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Original Investigation |

Pathways to Violent Behavior During First-Episode Psychosis:  A Report From the UK National EDEN Study

Catherine Winsper, PhD1; Swaran P. Singh, MBBS, MD, DM, FRCPsych1; Steven Marwaha, PhD1; Tim Amos, MB, BS, MRCPsych2; Helen Lester, MB, BCH, MD3; Linda Everard, BSc4; Peter Jones, MB, BS, PhD5; David Fowler, PhD6; Max Marshall, MB, BS, PhD7; Shon Lewis, MB, BS, PhD7; Vimal Sharma, PhD, FRCPsych8; Nick Freemantle, PhD9; Max Birchwood, BSc, PhD, DSc, CPsychol, FBPsS10
[+] Author Affiliations
1Warwick Medical School, University of Warwick, Coventry, England
2Academic Unit of Psychiatry, Oakfield House, Oakfield Grove, Bristol, England
3Schools of Health and Population Sciences, Primary Care Clinical Sciences Building, University of Birmingham, Birmingham, England
4The Early Intervention Service, Birmingham, England
5Department of Psychiatry, University of Cambridge and CAMEO, Cambridge and Peterborough NHS Foundation Trust, Cambridge, England
6University of East Anglia, Norwich Research Park, Norwich, England
7Institute of Brain, Behaviour and Mental Health, University of Manchester, Manchester, England
8Cheshire and Wirral Partnership, NHS Foundation Trust, Early Intervention Service, Cherry Bank Resource Centre, Cheshire, England
9Department of Primary Care and Population Health, University College London Medical School, London, England
10School of Psychology, University of Birmingham, Birmingham, England
JAMA Psychiatry. 2013;70(12):1287-1293. doi:10.1001/jamapsychiatry.2013.2445.
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Importance  Although many studies have explored the correlates of violence during first-episode psychosis (FEP), most have simply compared violent psychotic individuals with nonviolent psychotic individuals. Accumulating evidence suggests there may be subgroups within psychosis, differing in terms of developmental processes and proximal factors associated with violent behavior.

Objective  To determine whether there are subgroups of psychotic individuals characterized by different developmental trajectories to violent behavior.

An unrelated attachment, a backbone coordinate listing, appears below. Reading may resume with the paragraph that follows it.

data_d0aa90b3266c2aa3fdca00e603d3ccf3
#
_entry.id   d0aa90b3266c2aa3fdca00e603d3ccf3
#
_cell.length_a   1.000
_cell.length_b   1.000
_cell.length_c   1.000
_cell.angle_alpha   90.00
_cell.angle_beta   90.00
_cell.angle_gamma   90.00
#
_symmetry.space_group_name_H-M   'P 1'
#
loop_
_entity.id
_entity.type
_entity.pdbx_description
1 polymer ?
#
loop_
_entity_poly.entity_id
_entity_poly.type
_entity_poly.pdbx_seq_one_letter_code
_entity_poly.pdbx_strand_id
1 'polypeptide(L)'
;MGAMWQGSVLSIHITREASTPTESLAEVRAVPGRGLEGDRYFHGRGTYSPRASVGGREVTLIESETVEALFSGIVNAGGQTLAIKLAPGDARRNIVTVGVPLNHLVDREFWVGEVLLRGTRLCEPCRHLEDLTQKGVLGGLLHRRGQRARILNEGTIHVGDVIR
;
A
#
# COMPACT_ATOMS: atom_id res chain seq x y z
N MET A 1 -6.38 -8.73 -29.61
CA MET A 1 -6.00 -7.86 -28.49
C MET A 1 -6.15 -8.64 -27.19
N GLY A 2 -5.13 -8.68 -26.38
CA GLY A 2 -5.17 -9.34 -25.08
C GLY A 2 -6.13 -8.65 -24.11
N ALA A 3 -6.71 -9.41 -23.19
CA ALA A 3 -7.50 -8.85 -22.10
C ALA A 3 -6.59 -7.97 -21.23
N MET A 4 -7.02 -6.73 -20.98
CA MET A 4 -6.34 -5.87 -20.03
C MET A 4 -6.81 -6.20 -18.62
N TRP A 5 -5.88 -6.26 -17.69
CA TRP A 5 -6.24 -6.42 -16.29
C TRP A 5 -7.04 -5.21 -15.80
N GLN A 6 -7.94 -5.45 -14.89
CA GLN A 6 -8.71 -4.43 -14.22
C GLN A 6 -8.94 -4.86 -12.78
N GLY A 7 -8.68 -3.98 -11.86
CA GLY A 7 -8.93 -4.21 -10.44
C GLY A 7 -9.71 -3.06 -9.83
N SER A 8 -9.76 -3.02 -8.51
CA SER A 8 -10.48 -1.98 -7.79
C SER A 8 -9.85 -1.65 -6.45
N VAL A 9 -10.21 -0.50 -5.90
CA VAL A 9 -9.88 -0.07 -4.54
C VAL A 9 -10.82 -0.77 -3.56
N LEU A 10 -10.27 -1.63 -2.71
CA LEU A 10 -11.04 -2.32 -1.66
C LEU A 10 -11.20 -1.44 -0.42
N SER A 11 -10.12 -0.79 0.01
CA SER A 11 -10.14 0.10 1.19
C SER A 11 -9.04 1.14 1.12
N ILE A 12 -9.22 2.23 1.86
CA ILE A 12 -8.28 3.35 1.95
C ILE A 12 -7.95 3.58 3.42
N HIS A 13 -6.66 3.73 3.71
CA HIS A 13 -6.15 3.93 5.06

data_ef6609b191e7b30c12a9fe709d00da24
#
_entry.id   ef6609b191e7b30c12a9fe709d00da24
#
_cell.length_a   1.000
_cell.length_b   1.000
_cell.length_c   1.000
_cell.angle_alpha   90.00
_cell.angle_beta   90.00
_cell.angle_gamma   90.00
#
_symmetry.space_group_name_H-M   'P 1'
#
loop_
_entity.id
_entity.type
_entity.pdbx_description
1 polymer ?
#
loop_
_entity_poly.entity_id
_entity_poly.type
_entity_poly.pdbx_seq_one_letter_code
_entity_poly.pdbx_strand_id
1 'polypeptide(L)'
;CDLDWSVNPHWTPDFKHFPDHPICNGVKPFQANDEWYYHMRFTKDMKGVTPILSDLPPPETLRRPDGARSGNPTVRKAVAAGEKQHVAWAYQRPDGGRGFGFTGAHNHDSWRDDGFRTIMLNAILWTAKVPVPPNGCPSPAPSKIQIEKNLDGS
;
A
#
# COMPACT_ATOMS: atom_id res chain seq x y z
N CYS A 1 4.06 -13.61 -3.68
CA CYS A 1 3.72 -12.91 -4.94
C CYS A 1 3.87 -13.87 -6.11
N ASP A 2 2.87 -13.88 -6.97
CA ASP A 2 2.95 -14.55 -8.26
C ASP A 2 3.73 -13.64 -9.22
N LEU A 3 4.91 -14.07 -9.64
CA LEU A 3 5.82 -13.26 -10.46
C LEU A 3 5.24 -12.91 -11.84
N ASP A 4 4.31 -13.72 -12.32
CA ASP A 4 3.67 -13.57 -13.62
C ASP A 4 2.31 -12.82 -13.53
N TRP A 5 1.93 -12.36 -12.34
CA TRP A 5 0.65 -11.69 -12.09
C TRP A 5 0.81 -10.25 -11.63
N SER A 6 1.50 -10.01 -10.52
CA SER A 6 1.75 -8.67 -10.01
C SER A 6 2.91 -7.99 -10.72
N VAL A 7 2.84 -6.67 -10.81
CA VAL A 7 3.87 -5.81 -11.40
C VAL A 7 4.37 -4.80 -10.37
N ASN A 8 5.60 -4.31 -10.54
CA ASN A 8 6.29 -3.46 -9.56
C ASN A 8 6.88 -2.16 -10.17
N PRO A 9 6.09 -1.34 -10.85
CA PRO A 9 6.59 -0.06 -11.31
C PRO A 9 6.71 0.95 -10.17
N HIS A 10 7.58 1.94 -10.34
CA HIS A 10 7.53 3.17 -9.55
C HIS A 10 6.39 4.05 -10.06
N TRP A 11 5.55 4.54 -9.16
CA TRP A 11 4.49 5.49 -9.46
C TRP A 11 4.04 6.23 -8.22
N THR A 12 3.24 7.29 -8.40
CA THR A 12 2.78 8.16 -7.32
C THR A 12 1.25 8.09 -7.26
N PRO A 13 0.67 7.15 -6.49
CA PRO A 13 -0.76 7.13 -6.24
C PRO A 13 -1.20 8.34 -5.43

Design, Setting, and Participants  The National EDEN (Evaluating the Development and Impact of Early Intervention Services in the West Midlands) Study longitudinal cohort assessed premorbid delinquency (premorbid adjustment adaptation subscale across childhood and adolescence), age at illness onset, duration of untreated psychosis, past drug use, positive symptoms, and violent behavior. Group trajectories of premorbid delinquency were estimated using latent class growth analysis, and associations with violent behavior were quantified. This study included 6 early intervention services in 5 geographical locations across England, with violent behavior information available for 670 first-episode psychosis cases.

Main Outcomes and Measures  Violent behavior at 6 or 12 months following early intervention services entry.

Results  Four groups of premorbid delinquency were identified: stable low, adolescent-onset high to moderate, stable moderate, and stable high. Logistic regression analysis, with stable low delinquency as the reference group, demonstrated that moderate (odds ratio, 1.97; 95% CI, 1.12-3.46) and high (odds ratio, 3.53; 95% CI, 1.85-6.73) premorbid delinquency trajectories increased the risk for violent behavior during FEP. After controlling for confounders, path analysis demonstrated that the increased risk for violence in the moderate delinquency group was indirect (ie, partially mediated by positive symptoms) (probit coefficient [β] = 0.12; P = .002); while stable high delinquency directly increased the risk for violence (β = 0.38; P = .05).

Conclusions and Relevance  There appear to be diverse pathways to violent behavior during FEP. Stable high premorbid delinquency from childhood onwards appears to directly increase the risk for violent behavior, independent of psychosis-related risk factors. In addition to tackling illness-related risks, treatments should directly address antisocial traits as a potent risk for violence during FEP.

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Figure 1.
Path Model Showing the Estimated Direct Paths Within the Final Model

Indirect (mediated) paths (not shown) were modeled via age at onset, duration of untreated psychosis (DUP), past drug use, and positive symptoms. Fit indices: χ2 = 6.46; P = .09; root mean square error of approximation = 0.04; Comparative Fit Index = 0.98. EIS indicates early intervention service.aStable low delinquency as the reference group.

Graphic Jump Location
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Figure 2.
Growth Trajectories of Delinquency From Childhood to Late Adolescence (Controlling for Sex)

There were 4 distinct trajectories of delinquency from childhood to late adolescence.

Graphic Jump Location

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